Don’t Use Bioelectric Impedance to Measure Body Fat

Recently, a 70-year-old client of mine wanted to add high-intensity interval training to her regimen, so she decided to join a local gym. As part of her membership, she was given a free assessment which involved a method of measuring body fat known as bioelectric impedance.

Bioelectric impedance works by sending a small electrical current through the body and depending on how much resistance is encountered, it can measure total body water which is used to estimate body fat. It’s not the most accurate way to assess body composition, but it’s common in many health clubs.

The Shocking Results

My client was expecting some decent results from the assessment – after all, she’s been eating right and training consistently for many years – but the results were not decent at all! With a straight face, the trainer told my client that she’s 44% body fat and needs to lose 16 pounds.

First of all, no trainer should ever tell a client how much weight they need to lose. To tell a 130-pound healthy individual that she needs to lose 16 pounds is ridiculous and completely unprofessional.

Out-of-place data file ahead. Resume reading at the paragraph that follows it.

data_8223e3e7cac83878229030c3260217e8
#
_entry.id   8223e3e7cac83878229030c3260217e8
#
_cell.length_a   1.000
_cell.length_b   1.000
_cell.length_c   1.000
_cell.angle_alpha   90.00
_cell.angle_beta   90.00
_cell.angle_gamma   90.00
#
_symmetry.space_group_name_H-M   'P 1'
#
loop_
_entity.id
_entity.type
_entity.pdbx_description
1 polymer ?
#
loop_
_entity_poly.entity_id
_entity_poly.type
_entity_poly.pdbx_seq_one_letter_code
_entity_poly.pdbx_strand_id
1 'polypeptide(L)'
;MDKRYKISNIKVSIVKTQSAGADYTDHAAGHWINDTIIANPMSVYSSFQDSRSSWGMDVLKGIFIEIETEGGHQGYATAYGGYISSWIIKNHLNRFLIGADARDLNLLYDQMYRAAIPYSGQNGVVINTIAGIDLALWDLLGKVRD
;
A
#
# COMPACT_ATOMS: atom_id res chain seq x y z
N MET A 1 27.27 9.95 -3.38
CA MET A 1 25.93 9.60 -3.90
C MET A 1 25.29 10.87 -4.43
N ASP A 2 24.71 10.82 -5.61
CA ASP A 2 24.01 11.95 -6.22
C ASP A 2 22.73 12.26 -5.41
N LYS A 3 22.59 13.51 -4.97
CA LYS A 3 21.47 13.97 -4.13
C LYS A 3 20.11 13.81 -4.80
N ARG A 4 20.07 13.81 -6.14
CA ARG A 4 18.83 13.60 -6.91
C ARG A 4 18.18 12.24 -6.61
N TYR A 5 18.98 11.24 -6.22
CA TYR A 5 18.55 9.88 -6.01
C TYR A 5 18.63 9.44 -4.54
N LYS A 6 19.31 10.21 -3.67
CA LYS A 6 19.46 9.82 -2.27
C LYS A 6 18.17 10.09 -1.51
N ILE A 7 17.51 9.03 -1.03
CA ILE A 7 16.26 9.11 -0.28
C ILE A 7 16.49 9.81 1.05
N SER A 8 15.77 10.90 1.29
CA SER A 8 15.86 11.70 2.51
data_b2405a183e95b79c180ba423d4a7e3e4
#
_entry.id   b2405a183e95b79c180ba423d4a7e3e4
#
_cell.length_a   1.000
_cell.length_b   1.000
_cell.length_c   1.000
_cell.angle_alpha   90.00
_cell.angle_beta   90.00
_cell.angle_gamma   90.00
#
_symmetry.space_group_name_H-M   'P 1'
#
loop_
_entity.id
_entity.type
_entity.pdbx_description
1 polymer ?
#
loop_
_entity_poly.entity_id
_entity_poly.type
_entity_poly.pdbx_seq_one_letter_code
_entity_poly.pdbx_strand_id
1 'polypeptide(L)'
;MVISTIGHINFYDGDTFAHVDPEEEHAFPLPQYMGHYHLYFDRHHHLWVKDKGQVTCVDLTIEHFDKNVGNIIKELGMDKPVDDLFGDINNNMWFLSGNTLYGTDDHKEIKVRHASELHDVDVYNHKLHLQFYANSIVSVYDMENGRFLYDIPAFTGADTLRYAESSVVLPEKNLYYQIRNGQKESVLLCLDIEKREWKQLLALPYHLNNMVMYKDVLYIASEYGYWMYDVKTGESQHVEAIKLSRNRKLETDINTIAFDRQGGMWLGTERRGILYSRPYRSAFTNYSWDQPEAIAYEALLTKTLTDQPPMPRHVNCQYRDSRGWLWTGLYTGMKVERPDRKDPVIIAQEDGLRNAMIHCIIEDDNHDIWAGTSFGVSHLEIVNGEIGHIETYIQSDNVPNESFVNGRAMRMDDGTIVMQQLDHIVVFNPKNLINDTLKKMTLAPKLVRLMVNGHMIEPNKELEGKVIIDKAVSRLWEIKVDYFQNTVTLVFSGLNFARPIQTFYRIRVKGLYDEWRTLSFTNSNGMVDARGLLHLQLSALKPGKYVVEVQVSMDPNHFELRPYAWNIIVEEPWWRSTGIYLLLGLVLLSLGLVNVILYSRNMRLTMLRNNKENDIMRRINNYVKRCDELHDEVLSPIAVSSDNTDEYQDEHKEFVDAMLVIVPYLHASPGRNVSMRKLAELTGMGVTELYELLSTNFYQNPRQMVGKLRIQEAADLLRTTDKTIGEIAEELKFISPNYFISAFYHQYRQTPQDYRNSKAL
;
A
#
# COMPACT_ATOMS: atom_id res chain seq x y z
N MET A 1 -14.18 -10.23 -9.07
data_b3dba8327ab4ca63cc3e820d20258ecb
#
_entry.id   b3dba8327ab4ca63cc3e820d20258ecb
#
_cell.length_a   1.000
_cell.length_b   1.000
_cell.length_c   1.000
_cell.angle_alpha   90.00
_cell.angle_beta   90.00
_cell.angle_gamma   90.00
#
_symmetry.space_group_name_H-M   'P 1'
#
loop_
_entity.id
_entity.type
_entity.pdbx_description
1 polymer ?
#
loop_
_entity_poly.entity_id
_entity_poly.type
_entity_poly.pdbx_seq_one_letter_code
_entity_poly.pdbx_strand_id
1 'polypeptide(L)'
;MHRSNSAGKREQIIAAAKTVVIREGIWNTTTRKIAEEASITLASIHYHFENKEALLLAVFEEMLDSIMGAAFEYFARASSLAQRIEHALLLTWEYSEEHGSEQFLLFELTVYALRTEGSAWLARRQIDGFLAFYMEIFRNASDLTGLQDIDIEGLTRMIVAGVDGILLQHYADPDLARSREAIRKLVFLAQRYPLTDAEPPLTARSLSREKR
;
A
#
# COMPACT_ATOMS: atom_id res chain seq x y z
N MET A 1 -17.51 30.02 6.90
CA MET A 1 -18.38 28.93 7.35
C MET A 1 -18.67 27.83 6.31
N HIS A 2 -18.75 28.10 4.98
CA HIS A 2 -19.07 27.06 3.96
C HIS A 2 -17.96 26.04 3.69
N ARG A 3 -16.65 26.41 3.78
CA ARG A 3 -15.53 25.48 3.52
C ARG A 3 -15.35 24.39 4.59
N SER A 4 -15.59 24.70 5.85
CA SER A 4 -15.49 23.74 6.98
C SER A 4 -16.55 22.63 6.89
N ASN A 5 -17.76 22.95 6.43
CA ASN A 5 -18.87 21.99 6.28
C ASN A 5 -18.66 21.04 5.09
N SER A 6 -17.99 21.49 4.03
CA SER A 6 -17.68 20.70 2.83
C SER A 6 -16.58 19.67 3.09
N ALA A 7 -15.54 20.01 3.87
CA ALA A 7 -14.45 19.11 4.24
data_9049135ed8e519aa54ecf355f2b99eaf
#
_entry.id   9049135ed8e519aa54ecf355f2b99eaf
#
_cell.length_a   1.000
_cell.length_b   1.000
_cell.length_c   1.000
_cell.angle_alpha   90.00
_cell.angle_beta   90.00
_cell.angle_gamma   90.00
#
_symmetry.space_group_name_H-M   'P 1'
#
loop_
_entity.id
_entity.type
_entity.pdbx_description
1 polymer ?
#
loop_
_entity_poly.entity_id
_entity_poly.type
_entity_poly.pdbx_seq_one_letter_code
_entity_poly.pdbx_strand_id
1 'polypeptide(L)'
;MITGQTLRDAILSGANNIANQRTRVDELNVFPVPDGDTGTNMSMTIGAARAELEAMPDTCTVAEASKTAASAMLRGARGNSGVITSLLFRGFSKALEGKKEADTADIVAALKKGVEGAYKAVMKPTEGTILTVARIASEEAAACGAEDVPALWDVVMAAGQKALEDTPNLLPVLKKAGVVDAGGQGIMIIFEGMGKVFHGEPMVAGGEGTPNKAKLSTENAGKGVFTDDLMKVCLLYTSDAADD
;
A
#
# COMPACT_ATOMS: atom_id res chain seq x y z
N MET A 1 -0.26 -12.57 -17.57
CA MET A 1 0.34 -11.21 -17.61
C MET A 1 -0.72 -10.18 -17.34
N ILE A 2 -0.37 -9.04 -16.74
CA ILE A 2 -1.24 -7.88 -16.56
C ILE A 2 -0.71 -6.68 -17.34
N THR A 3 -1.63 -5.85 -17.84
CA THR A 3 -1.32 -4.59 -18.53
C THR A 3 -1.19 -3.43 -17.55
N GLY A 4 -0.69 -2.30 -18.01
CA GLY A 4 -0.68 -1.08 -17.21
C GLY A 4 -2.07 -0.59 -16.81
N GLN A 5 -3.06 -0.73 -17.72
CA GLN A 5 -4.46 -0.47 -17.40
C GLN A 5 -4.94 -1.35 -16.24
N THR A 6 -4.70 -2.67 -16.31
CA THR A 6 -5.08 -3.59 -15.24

Furthermore, this client is in pretty good shape. To suggest that practically half her body is made up of fat is just nonsense. You don’t have to be an expert to realize that the results are inaccurate.

A similar incident occurred with bodybuilding coach John Parrillo and one of his top female athletes. Listen to this interview at around the 9:16 mark for the story.

Take-Home Message: Factors like body fluid amounts, hydration status, and electrode placement can influence the results of a bioelectric impedance analysis. Look for other methods to measure body fat, such as a DEXA scan or skinfold measurements, that are more accurate and show the distribution of fat throughout the body.

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